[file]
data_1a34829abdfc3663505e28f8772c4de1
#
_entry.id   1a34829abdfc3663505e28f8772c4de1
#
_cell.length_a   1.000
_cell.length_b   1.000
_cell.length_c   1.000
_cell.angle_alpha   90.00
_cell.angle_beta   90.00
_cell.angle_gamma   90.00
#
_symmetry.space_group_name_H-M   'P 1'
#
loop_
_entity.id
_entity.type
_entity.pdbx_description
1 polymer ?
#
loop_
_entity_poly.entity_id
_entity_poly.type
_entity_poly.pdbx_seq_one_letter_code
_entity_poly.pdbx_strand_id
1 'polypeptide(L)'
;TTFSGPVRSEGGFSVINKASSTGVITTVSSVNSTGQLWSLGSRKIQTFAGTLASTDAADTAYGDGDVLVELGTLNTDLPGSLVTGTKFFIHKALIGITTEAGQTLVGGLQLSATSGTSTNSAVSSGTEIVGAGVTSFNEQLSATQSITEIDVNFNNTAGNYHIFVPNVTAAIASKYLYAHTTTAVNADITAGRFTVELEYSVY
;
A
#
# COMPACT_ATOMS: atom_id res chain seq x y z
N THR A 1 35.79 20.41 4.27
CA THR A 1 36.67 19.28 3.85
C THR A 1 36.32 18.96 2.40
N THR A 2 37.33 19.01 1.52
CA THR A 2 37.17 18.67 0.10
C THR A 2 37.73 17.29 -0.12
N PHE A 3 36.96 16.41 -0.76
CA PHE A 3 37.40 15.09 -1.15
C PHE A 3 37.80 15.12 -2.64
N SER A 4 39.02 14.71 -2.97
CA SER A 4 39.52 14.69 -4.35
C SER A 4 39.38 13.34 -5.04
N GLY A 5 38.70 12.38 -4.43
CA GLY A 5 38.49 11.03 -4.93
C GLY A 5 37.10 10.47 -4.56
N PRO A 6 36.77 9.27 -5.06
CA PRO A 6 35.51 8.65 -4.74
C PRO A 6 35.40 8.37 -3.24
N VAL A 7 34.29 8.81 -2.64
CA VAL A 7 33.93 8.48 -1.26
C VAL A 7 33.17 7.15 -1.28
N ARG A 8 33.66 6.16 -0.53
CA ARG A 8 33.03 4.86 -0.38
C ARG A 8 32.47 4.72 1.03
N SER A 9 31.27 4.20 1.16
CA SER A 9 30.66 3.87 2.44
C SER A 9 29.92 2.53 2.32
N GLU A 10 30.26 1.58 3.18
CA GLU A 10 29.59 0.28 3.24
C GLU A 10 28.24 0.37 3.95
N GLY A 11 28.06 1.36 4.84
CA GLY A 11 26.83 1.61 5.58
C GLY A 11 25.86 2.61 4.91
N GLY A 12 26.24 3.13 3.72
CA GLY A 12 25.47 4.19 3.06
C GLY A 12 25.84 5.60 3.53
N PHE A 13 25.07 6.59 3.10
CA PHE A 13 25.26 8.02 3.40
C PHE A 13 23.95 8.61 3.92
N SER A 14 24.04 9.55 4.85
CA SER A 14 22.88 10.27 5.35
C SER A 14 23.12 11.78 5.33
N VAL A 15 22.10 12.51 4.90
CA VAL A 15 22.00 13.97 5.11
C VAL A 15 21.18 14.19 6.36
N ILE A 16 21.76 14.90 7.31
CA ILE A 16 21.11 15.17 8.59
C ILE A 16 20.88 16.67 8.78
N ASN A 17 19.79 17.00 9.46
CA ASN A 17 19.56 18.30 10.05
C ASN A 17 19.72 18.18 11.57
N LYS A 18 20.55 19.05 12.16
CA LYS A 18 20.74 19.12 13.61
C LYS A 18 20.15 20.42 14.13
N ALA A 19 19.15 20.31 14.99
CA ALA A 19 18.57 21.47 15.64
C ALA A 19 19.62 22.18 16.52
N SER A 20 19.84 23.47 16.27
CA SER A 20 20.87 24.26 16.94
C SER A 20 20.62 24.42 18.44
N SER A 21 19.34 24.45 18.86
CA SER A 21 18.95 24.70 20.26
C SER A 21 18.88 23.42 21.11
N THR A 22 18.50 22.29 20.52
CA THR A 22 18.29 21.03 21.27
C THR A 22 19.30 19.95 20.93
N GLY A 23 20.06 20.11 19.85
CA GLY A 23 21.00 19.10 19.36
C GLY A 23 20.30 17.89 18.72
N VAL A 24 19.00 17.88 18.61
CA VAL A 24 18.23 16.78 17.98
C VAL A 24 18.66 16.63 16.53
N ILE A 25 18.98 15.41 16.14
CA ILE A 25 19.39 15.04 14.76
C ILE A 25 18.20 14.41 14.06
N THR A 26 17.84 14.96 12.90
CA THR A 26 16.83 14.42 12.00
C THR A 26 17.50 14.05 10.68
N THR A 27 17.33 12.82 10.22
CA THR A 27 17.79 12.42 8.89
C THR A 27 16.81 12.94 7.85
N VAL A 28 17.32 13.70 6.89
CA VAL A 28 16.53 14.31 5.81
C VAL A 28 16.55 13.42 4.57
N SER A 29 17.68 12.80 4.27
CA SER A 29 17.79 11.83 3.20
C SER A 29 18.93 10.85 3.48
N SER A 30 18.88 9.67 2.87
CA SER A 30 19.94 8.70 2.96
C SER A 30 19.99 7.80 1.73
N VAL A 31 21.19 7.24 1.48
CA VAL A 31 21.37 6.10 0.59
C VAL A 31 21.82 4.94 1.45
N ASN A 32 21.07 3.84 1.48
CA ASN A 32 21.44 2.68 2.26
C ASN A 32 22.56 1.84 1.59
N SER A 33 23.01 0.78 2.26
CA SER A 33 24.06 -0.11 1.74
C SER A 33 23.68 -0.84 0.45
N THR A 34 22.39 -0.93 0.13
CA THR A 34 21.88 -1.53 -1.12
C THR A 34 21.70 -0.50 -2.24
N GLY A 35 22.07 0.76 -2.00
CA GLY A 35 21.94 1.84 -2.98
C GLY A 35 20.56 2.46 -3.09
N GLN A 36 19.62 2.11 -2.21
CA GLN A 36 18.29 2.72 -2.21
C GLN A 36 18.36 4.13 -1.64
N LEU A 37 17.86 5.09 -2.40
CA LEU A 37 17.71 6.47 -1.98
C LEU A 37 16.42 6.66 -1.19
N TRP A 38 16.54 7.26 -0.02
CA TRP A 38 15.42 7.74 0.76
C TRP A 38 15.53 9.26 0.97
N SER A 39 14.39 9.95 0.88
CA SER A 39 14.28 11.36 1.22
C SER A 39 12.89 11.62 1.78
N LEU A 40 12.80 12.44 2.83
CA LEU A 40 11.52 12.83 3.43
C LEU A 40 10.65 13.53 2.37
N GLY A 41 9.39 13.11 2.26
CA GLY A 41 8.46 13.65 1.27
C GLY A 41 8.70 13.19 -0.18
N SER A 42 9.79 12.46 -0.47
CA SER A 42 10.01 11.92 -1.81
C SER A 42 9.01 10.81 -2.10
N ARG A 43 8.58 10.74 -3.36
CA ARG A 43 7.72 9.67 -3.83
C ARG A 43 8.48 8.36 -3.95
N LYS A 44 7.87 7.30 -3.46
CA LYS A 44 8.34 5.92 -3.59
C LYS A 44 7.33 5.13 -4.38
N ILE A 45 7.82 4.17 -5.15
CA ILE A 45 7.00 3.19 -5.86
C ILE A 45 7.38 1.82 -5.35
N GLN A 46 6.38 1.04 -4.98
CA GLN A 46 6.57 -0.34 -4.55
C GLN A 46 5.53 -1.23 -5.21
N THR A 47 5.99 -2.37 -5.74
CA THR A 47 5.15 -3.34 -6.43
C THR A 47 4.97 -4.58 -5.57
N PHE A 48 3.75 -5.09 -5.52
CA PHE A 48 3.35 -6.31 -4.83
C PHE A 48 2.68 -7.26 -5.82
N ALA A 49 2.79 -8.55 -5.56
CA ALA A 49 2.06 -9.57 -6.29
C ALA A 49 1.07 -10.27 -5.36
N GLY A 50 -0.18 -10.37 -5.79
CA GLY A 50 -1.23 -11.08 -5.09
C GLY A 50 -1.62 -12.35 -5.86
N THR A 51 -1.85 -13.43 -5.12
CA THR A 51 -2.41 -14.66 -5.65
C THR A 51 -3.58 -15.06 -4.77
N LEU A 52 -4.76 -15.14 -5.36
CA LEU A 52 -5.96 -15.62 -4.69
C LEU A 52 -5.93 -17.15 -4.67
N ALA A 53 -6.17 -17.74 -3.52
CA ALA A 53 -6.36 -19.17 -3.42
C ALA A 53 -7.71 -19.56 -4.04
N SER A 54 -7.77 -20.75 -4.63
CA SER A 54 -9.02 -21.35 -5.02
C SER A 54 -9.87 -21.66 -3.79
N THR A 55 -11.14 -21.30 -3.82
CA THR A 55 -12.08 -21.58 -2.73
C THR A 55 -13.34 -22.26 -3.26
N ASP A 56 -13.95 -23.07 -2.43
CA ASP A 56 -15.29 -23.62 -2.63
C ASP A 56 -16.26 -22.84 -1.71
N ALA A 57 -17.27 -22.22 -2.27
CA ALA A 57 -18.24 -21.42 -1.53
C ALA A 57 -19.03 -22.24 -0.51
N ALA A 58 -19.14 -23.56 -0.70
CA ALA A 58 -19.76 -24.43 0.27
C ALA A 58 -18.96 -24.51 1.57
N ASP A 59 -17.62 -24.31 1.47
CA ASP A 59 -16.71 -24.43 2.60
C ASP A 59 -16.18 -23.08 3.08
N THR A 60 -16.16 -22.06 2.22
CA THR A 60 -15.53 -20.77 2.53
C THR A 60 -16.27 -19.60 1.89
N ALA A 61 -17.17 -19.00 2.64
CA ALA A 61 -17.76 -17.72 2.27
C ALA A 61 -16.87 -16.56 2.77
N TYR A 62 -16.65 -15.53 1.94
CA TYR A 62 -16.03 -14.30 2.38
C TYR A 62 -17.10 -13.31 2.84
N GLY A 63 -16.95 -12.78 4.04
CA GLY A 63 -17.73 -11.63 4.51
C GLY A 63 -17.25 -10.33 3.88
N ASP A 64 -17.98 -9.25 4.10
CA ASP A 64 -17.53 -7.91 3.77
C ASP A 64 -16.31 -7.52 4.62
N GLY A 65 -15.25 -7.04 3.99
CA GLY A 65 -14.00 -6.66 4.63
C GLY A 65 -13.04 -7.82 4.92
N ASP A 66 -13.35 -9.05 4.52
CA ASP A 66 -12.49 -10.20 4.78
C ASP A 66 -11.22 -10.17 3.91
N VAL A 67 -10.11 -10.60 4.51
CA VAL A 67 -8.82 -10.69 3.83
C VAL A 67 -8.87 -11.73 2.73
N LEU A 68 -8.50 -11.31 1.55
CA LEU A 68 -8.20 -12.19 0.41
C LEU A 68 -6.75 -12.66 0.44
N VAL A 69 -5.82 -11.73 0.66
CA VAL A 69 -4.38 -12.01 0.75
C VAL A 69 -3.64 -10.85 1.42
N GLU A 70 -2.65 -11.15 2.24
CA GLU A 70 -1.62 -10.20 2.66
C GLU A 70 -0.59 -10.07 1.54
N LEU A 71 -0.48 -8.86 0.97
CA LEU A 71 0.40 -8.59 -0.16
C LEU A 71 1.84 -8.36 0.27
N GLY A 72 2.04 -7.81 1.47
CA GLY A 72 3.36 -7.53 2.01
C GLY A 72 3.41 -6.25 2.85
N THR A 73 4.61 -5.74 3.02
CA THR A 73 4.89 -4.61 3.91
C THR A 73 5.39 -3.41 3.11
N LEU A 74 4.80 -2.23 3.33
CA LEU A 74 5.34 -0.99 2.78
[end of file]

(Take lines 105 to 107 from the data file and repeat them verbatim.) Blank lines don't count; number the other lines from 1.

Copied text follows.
C ILE A 25 18.20 14.41 14.06
N THR A 26 17.84 14.96 12.90
CA THR A 26 16.83 14.42 12.00